The power of compost: Making waste a climate champion
A new way of using compost could boost global crop production and deliver huge benefits to the planet, according to a study co-led by The University of Queensland.
Professor Susanne Schmidt from UQ's School of Agriculture and Food Sciences said adopting a Precision Compost Strategy (PCS) in large-scale agriculture could improve crop yield, soil health and divert biowaste from landfill where it generates harmful greenhouse gases.
"Instead of relying just on mineral fertilizers, PCS involves supplementing the right type of compost with nutrients to match the needs of soils and crops," Professor Schmidt said.
"Soils that have become compacted and acidic are then aerated and neutralized.
"The result is they can retain more water, facilitate root growth and nourish the organisms that keep soils and crops healthy."
Professor Schmidt said soil plays a crucial role in ensuring global food security. "But currently 30% of the world's agricultural soil is classified as degraded, with projections that this could rise to 90% by 2050," she said.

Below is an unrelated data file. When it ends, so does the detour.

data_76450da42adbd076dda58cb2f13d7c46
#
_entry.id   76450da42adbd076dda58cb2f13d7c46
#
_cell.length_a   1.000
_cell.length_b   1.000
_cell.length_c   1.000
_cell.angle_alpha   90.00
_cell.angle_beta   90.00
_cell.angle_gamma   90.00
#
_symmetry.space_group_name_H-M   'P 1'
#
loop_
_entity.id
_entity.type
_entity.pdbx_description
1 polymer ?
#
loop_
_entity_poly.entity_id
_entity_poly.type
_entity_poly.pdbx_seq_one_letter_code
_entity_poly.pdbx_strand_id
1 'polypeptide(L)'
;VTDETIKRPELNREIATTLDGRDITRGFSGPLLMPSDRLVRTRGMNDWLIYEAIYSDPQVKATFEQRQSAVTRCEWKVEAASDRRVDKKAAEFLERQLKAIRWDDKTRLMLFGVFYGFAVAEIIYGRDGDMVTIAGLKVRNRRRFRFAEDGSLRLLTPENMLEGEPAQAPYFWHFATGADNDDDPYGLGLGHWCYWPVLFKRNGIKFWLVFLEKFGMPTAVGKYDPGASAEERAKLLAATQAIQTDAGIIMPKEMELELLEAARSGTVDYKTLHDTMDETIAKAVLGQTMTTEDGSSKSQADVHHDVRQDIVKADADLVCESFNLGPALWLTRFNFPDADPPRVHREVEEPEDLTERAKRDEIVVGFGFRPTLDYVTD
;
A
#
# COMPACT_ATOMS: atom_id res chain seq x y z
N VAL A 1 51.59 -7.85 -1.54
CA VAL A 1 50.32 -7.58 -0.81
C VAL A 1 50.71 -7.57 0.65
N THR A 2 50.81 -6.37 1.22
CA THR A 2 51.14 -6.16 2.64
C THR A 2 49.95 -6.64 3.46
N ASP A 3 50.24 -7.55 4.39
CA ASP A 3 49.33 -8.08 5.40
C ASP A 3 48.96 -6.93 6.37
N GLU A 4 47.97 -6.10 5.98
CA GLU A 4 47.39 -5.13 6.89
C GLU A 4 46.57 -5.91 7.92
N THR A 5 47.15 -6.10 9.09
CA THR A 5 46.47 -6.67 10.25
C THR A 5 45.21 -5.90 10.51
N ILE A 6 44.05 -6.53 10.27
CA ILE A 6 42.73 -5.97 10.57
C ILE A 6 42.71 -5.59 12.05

"Our research estimates PCS could boost the annual global production of major cereal crops by 96 million tons, or 4% of current production.
"This has flow-on effects for consumers by addressing food shortages and price hikes."
The study found applying PCS to large-scale agriculture could also help mitigate climate change.
"In Australia alone, more than 7 million tons of biowaste ends up in landfill every year where it generates huge amounts of avoidable greenhouse gases and other undesirable effects," Professor Schmidt said.
"If we repurpose it, we can restore crucial carbon in cropland topsoil.
"There are cost benefits too—diverting just 15,000 tons of biowaste could save a local council as much as $2–3 million a year."
Far North Queensland sugarcane farmer Tony Rossi said his family's company V. Rossi & Sons had been using precision compost for seven years with great success.
"We've been able to almost halve our fertilizer use which is so much better for the environment, and our crop yield is the same," Mr. Rossi said.
The research has been published in Nature Food.